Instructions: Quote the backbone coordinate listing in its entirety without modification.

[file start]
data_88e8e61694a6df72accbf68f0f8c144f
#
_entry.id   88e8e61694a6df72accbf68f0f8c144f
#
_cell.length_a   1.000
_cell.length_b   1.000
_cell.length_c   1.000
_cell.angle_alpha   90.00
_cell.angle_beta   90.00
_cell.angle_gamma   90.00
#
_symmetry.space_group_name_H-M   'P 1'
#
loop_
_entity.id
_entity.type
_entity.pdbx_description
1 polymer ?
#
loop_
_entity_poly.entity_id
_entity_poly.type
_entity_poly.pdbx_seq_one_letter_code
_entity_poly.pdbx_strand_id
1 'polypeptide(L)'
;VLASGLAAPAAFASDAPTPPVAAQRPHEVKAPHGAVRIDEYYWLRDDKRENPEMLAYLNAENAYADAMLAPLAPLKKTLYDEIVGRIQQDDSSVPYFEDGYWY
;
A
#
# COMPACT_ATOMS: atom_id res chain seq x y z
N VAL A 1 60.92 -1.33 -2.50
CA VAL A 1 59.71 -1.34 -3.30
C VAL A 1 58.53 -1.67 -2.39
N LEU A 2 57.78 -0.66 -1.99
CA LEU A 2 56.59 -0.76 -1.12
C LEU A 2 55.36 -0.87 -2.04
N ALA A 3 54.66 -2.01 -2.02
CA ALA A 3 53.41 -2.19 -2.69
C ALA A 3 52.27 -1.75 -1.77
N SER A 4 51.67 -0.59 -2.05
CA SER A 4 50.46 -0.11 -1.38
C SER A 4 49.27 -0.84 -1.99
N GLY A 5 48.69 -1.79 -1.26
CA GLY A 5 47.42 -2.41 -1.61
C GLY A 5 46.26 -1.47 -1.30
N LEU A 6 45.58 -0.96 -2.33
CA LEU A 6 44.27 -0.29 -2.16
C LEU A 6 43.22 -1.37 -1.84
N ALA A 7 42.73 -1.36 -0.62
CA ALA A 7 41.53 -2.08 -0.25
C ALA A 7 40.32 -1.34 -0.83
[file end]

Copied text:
data_88e8e61694a6df72accbf68f0f8c144f
#
_entry.id   88e8e61694a6df72accbf68f0f8c144f
#
_cell.length_a   1.000
_cell.length_b   1.000
_cell.length_c   1.000
_cell.angle_alpha   90.00
_cell.angle_beta   90.00
_cell.angle_gamma   90.00
#
_symmetry.space_group_name_H-M   'P 1'
#
loop_
_entity.id
_entity.type
_entity.pdbx_description
1 polymer ?
#
loop_
_entity_poly.entity_id
_entity_poly.type
_entity_poly.pdbx_seq_one_letter_code
_entity_poly.pdbx_strand_id
1 'polypeptide(L)'
;VLASGLAAPAAFASDAPTPPVAAQRPHEVKAPHGAVRIDEYYWLRDDKRENPEMLAYLNAENAYADAMLAPLAPLKKTLYDEIVGRIQQDDSSVPYFEDGYWY
;
A
#
# COMPACT_ATOMS: atom_id res chain seq x y z
N VAL A 1 60.92 -1.33 -2.50
CA VAL A 1 59.71 -1.34 -3.30
C VAL A 1 58.53 -1.67 -2.39
N LEU A 2 57.78 -0.66 -1.99
CA LEU A 2 56.59 -0.76 -1.12
C LEU A 2 55.36 -0.87 -2.04
N ALA A 3 54.66 -2.01 -2.02
CA ALA A 3 53.41 -2.19 -2.69
C ALA A 3 52.27 -1.75 -1.77
N SER A 4 51.67 -0.59 -2.05
CA SER A 4 50.46 -0.11 -1.38
C SER A 4 49.27 -0.84 -1.99
N GLY A 5 48.69 -1.79 -1.26
CA GLY A 5 47.42 -2.41 -1.61
C GLY A 5 46.26 -1.47 -1.30
N LEU A 6 45.58 -0.96 -2.33
CA LEU A 6 44.27 -0.29 -2.16
C LEU A 6 43.22 -1.37 -1.84
N ALA A 7 42.73 -1.36 -0.62
CA ALA A 7 41.53 -2.08 -0.25
C ALA A 7 40.32 -1.34 -0.83